But not boredom.
"We have a lot of things to see and do," said Julie MacDonald, "but you have to take the initiative to do it."
Bicycling is huge, especially on Madeline Island. With so little car traffic, whole families ride the island roads together, on their own bikes or on rentals -- and they may not see another bike for hours. Shade trees and cool lake breezes keep things refreshed.
When it's time to stop pedaling and start smelling the flowers, the island's two parks, Big Bay State Park and Big Bay Town Park, have them -- and picnic tables, hiking trails and an extensive common beach along Big Bay; the water's cold, but people jump in anyway.
"If this were warm water on the Caribbean, there'd be 10,000 people on the beach," said Larry MacDonald. "The beaches on Stockton Island (an Apostle) are even nicer, just like the Caribbean -- until you put your feet in the water."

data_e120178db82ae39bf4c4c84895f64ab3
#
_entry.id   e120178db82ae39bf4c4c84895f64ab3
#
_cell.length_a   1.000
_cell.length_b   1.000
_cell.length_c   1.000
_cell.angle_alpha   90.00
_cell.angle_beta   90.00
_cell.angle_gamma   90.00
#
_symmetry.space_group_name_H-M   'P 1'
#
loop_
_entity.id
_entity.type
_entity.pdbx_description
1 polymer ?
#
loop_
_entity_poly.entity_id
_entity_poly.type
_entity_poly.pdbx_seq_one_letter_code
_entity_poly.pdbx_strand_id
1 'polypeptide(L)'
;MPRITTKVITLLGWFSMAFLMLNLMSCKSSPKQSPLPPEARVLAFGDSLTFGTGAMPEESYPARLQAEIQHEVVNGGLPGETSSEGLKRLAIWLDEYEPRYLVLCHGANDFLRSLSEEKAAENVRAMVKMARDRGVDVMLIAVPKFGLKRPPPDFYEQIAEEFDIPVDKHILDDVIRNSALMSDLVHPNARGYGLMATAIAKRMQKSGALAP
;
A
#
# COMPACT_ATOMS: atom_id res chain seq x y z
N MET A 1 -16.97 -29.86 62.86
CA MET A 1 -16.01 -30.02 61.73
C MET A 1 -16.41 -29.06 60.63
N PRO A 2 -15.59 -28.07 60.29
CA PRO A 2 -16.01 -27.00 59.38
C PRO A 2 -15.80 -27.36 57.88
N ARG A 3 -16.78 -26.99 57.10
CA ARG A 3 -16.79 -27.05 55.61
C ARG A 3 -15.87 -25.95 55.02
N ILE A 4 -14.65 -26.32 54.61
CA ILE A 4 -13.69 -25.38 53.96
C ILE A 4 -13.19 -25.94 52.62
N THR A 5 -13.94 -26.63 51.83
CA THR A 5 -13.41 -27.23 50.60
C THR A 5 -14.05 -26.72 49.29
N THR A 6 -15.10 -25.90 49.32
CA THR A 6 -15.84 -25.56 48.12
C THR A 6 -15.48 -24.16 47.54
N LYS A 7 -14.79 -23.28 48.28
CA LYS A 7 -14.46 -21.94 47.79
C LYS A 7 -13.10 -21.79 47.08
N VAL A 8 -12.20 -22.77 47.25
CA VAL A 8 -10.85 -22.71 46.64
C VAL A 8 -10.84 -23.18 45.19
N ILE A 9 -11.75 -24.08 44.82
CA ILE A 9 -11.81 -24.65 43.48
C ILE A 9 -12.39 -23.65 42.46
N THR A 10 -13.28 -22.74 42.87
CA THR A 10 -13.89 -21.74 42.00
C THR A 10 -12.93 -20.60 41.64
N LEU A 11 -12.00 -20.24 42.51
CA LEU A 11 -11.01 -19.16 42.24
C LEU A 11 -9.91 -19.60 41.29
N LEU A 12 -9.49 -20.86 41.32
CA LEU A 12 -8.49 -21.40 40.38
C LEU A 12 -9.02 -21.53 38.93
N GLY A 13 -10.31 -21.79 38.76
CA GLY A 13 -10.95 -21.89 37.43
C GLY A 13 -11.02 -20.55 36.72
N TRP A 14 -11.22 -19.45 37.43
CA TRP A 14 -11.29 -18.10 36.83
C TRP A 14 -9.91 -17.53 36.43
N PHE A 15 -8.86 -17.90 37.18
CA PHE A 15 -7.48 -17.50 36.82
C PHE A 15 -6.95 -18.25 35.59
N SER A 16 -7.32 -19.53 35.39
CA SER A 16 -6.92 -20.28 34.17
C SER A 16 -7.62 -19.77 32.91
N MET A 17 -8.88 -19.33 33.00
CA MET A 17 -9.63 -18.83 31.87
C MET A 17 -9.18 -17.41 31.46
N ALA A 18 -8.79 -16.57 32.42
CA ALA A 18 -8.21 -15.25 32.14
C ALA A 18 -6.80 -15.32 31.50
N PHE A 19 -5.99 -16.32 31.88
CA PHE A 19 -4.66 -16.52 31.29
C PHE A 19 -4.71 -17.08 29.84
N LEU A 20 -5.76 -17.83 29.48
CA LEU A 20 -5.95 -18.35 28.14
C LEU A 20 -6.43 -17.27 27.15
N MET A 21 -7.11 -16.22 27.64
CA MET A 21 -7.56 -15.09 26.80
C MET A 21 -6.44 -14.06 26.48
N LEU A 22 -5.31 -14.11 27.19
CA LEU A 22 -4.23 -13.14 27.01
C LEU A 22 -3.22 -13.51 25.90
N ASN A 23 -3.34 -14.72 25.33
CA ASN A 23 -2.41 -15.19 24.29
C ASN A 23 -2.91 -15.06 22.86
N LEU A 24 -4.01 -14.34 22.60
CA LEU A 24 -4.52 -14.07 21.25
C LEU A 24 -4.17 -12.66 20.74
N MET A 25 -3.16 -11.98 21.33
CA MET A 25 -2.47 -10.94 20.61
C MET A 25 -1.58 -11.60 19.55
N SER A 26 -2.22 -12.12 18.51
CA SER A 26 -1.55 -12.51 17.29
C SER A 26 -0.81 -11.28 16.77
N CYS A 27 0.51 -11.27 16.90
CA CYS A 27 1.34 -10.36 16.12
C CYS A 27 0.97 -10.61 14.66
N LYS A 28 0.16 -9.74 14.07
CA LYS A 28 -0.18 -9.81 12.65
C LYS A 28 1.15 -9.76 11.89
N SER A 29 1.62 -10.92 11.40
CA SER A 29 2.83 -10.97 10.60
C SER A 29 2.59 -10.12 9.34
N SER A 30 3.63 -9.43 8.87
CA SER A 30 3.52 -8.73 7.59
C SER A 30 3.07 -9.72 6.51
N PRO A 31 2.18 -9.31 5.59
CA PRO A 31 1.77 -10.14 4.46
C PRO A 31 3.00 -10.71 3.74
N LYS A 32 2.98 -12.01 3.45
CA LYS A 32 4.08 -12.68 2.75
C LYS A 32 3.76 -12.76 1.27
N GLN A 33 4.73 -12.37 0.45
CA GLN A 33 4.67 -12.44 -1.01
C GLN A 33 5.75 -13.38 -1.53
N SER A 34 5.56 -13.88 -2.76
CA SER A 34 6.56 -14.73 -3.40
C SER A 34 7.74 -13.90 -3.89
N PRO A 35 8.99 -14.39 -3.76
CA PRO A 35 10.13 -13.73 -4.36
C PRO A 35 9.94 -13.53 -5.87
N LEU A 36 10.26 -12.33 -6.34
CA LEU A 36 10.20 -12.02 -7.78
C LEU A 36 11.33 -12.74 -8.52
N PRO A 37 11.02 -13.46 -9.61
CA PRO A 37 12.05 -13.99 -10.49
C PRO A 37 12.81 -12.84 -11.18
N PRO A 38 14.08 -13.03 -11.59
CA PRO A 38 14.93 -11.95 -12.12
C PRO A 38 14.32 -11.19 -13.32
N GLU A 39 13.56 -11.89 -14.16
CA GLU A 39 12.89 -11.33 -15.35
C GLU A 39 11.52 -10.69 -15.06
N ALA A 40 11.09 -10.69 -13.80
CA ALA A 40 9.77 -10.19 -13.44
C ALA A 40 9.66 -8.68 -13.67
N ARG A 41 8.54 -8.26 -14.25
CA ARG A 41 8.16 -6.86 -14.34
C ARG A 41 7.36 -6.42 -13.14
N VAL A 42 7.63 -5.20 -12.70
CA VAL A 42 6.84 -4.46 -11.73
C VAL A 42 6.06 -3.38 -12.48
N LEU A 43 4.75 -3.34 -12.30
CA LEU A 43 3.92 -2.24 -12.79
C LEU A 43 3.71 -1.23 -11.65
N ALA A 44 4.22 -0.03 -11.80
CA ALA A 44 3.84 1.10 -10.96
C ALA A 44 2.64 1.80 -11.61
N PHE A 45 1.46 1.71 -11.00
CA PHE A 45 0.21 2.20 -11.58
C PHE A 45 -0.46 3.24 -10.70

"Keeps the riffraff out."
But one way or another, everyone -- and we're not just talking about the island ferries (see accompanying information) now -- gets into or onto the water. "Sea" kayaking is all the rage, and the islands' buffering effect keeps this part of Lake Superior relatively calm. Fishing charters troll in search of some action and some dinner. Excursion boats haul passengers on half-day island tours and lighthouse expeditions.
Most of all, this is heaven for sailors drawn by the quiet water, favorable winds, minimal motorized traffic, broad channels and islands that enliven the horizon. Rentals are available. It's not usual for those of us who don't know a jib from a fleagle to meet new friends looking for the flimsiest excuse to leave the shop and show off their skills and their 38-footers.
And what about kids? Without a Surf City Wave Park, what do they do here?
I spotted a mom on Rittenhouse Avenue, Bayfield's main street, who was surrounded by four kids ranging from maybe 7 to 12 years old. Five people, five smiles.